Tell us about Ithaca College’s audio program!
The audio production concentration is housed by the Television & Digital Media Production program within the Roy H. Park School of Communications.
This concentration provides broad-based knowledge of the theory and practice of audio production. Students learn the scientific and aesthetic aspects of sound, as well as a broad range of audio production techniques applicable to music, theater, and electronic media. Courses are drawn from the Park School of Communications, the School of Music, and the physics and theater arts departments in the School of Humanities and Sciences in Ithaca College.
Can you walk us through your program’s current equipment?
Currently, our program has access to 3 recording studios, 3 audio editing suites, and 1 classroom with 12 Pro Tools stations.
As far as our equipment is concerned, we have a vast range of options for all skill setsAmong those there are MixPre-D mixers, MixPre-6s, and Scorpios. The latter are used exclusively for the Location Sound recording class.
As far as microphones are concerned, we have many options for studio as well as field recording. Some of those are Electrovoice, AudioTechnica, AKG, Rode, Shure, Sennheiser, Countrymen, Sanken, and Neumann. We have an array of wireless systems such as Sony and Lectrosonics and a couple of Tentacle Sync devices for timecode. We have plans to incorporate a Dante network into our school for Fall 2023.
When choosing the equipment for your program, why did you choose the MixPre and Scorpio? What features are you and your students using the most?
I chose these recorders due to my experiences back in college. I started with a 702 and not only liked the quality of its preamps but how user-friendly it was, then moved to the 744T, 552, and 664. It was a natural decision to me to go for it, even though at the time I was hired, the school had different field recorders.
As far as features, my students love the Wingman app as well as SD-Remote. This allows them to access some options quickly and eliminates the extra work of manually filling a sound report. They also use the Ambisonics plugin with our Sennheiser and Rode AMBEO mics.
What piece of Sound Devices gear is the favorite among the students?
We got the Scorpio recorders right before the pandemic began, and I only had the opportunity to do a small demo but nothing hands on. The recorders had to be stored for almost a year and a half with no use due to us going remote. I would say that once we came back in person, Scorpio became a novelty among them.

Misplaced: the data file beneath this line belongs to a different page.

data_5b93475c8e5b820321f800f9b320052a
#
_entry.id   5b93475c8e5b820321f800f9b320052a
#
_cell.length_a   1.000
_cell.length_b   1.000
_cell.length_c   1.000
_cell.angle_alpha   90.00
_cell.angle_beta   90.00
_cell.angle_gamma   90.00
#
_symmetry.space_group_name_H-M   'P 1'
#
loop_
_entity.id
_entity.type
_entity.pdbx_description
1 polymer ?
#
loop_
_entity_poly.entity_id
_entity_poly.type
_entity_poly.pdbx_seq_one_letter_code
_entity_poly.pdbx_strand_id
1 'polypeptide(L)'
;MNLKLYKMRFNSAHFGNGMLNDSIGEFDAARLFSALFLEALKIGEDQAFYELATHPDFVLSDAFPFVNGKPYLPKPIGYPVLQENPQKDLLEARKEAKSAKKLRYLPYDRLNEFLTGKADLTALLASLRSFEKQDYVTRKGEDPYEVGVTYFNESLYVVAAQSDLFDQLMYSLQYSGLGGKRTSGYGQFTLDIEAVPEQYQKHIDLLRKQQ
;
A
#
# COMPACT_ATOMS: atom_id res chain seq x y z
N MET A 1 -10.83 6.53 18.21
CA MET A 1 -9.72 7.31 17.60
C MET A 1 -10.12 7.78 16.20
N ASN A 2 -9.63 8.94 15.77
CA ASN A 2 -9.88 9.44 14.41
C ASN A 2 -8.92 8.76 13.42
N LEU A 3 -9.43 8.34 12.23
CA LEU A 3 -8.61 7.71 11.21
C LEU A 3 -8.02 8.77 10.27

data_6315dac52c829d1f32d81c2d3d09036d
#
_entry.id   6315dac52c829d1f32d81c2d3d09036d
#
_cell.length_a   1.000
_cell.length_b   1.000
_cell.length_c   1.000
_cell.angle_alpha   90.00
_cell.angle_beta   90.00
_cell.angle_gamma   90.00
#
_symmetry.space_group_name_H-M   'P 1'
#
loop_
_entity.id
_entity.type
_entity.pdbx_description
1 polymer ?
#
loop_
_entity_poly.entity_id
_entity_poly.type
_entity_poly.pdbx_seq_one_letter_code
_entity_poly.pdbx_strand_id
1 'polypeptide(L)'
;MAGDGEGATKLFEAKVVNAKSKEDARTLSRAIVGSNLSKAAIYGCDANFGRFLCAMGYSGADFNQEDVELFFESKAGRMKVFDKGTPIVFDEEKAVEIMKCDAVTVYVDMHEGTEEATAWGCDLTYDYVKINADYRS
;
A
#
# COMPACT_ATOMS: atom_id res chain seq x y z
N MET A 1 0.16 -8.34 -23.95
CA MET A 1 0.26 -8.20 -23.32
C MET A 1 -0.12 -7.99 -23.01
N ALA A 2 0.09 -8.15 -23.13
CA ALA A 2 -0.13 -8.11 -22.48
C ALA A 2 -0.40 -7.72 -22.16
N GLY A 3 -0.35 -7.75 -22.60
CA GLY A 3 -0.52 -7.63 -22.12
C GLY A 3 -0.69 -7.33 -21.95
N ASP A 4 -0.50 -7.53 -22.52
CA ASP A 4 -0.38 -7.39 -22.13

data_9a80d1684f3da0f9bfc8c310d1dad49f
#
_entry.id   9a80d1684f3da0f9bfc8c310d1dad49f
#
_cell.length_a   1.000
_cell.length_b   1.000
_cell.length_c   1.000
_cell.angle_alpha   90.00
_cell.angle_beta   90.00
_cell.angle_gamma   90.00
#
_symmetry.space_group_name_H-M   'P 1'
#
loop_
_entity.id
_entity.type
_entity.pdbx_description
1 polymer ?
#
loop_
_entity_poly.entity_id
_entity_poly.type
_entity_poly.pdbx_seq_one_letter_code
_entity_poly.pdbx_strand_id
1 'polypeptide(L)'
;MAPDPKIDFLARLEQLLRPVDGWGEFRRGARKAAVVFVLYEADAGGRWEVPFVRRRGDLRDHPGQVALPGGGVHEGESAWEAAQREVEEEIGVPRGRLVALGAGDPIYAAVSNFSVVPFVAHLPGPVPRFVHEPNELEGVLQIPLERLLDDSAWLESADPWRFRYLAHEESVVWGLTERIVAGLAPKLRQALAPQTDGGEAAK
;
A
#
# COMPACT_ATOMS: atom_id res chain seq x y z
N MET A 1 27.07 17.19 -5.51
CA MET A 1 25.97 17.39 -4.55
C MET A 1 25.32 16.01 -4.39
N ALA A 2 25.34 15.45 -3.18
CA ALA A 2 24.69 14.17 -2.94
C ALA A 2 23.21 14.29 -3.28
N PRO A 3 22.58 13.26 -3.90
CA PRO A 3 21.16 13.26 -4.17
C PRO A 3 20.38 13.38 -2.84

What are the challenges of teaching location sound?
In my personal experience, this is a difficult class to teach if there aren’t any hands-on or on-set experiences. Luckily, I was able to collaborate with another professor who was struggling on the other end from a lack of sound people!
We ended up coordinating both of our courses to provide on-set experience by working together in small production crews and producing small scenes during our 3-hour classes through the semester. This turned out to be a great opportunity to teach professionalism and appreciation for each skill on set.
Any advice for the location sound students out there?
Take any opportunity that you have to practice and learn. There is no safer space than college, so ask questions. Don’t be afraid to contact professionals – I’m sure many of them will be willing to answer if you ask respectfully.
Be proud of what you do. Audio sometimes is underappreciated but if it’s not well done, it will bring the quality of any project down.
I remember I used to check out every single piece of audio gear my school had even if I didn’t have anything to record. I would always come up with something just to get my hands on any piece of gear, especially because I didn’t know when I would get access to it again after graduation.
The best films I got to work on were those where everyone had the same goal, and we were able to work together and communicate to achieve it.
For more information on the Television & Digital Media Production program within the Roy H. Park School of Communication, visit their website.